Microsoft is working on a project, codenamed Midori, to create an “internet-centric” operating system to replace Windows.
Technical details about Redmond’s alleged Windows successor emerged yesterday. According to a SD Times report, which cites internal Microsoft documents, a team, led by Eric Rudder, has been developing the Singularity-microkernel-based OS.
Midori is a distributed operating system that appears, in part, to contain elements of Microsoft’s failed 'Cairo' and WinFS projects.
“In order to efficiently distribute applications across nodes, Midori will introduce a higher-level application model that abstracts the details of physical machines and processors. The model will be consistent for both the distributed and local concurrency layers, and it is internally known as Asynchronous Promise Architecture,” reports SD Times.
Midori is designed to run directly on native hardware and be hosted on Microsoft's virtualisation technology, Windows Hyper-V. It’s also a project that underscores Steve Ballmer's obsession with cloud computing and "software plus services".
“The future is about having a platform in the cloud and delivering applications across PCs, phones, TVs, and other devices, at work and in the home,” He told staff in an internal memo last week. “It’s also about driving change in business models through advertising, subscriptions, and online transactions. Software plus services is a huge opportunity for us to deliver new value on the desktop and the server to all of our customers.”
According to the SD Times the “proposed OS would have a non-blocking object-oriented framework API. This would have strong notions of immutability — in the sense of objects that cannot be modified once created — and strive to foster application correctness through deep verifiability by using .NET programming languages.”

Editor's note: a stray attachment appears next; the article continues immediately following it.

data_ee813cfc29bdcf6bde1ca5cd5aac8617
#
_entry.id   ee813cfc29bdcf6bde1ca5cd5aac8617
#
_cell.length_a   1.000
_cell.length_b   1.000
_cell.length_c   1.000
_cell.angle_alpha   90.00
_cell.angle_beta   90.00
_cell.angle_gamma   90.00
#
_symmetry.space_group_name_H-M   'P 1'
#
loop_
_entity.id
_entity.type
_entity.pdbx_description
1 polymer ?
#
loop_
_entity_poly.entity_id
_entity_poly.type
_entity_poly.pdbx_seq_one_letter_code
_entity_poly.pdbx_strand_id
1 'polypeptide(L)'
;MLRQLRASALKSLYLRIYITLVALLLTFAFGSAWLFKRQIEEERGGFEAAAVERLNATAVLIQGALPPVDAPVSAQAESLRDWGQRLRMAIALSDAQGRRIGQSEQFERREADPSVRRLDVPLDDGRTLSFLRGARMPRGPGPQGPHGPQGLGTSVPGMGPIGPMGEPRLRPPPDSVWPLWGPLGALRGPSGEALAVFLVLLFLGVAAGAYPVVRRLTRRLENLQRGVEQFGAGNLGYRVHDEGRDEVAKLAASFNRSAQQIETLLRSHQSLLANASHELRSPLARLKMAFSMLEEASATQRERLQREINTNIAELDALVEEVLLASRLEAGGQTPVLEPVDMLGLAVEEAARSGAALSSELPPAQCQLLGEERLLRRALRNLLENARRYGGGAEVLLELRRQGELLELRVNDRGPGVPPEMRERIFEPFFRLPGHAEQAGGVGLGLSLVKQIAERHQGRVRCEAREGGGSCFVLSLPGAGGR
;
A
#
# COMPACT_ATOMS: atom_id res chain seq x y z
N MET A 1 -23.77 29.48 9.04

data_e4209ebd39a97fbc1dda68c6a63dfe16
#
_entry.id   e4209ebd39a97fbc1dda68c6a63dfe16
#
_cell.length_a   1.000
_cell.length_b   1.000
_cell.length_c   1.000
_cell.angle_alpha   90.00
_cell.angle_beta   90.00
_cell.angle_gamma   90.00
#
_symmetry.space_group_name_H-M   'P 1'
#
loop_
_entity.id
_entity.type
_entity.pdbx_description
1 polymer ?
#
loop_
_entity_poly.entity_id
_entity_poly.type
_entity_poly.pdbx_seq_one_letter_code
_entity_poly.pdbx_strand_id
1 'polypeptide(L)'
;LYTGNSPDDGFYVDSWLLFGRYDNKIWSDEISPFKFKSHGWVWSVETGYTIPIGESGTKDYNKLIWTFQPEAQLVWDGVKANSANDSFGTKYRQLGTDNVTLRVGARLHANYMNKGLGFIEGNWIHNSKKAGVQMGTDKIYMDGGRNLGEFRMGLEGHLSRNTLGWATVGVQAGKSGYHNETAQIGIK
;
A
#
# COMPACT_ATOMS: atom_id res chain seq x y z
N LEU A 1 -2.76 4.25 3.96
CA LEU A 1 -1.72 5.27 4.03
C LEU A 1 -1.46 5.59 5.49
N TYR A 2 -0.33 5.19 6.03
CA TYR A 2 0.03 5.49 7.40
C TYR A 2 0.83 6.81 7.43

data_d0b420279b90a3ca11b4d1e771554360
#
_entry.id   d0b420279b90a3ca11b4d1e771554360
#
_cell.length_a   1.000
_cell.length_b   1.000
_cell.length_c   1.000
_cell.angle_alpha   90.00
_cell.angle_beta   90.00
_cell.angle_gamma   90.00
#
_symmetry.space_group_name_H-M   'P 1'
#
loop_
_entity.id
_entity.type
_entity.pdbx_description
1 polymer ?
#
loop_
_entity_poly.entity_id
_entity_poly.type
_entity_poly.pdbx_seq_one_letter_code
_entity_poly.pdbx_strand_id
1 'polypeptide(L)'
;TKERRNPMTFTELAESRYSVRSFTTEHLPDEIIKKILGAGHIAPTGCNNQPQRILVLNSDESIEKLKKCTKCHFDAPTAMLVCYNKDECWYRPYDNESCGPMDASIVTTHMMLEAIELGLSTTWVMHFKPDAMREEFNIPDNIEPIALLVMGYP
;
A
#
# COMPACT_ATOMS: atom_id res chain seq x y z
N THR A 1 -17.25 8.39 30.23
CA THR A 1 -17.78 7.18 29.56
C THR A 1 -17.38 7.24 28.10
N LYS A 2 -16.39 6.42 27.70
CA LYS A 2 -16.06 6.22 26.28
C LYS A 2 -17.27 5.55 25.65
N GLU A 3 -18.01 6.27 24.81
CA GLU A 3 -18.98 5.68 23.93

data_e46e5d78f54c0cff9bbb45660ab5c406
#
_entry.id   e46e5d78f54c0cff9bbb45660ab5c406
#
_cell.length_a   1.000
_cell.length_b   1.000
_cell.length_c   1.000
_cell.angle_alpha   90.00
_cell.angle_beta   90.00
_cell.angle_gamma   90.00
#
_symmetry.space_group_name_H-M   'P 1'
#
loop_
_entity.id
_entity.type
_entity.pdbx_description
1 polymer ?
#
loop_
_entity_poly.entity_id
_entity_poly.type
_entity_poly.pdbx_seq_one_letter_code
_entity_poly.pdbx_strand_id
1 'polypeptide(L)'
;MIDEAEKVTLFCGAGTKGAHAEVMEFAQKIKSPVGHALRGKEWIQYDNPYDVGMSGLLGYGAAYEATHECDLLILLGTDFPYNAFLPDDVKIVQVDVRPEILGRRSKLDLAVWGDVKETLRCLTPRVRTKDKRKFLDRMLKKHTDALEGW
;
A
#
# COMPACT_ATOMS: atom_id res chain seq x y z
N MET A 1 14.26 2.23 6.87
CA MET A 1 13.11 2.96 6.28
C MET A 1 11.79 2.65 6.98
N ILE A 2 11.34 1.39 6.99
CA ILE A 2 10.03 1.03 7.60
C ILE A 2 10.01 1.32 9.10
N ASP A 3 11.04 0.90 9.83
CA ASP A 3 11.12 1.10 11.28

Microsoft also looks set to walk away from its existing GUI model, and we’re guessing that will probably happen after Windows 7 (a kernel based on Vista) and possibly Windows 8, which brings the arrival of the new OS easily into the next decade.
However, the company hasn’t yet decided what “user interface abstractions are appropriate when applications cut across boundaries, or how to combine the best qualities of rich client applications and web applications”.
Microsoft continues to downplay the importance of Midori by saying it is just a research project.
Perhaps it’s being mindful enough to hold back any suggestion of a commercial release after shelving its doomed Cairo project, which was later reborn in 2001 as WinFS – an idea described by MS as an object-oriented operating system, built on top of Windows NT. It was originally intended as one of the "three pillars" of Vista before Redmond eventually abandoned the project in 2006.
Ironically, Cairo, which the software multinational first touted way back in 1991 when Google was but a twinkle in the eyes of Larry Page and Sergey Brin, was sidelined as a result of Microsoft's focus on the internet. ®
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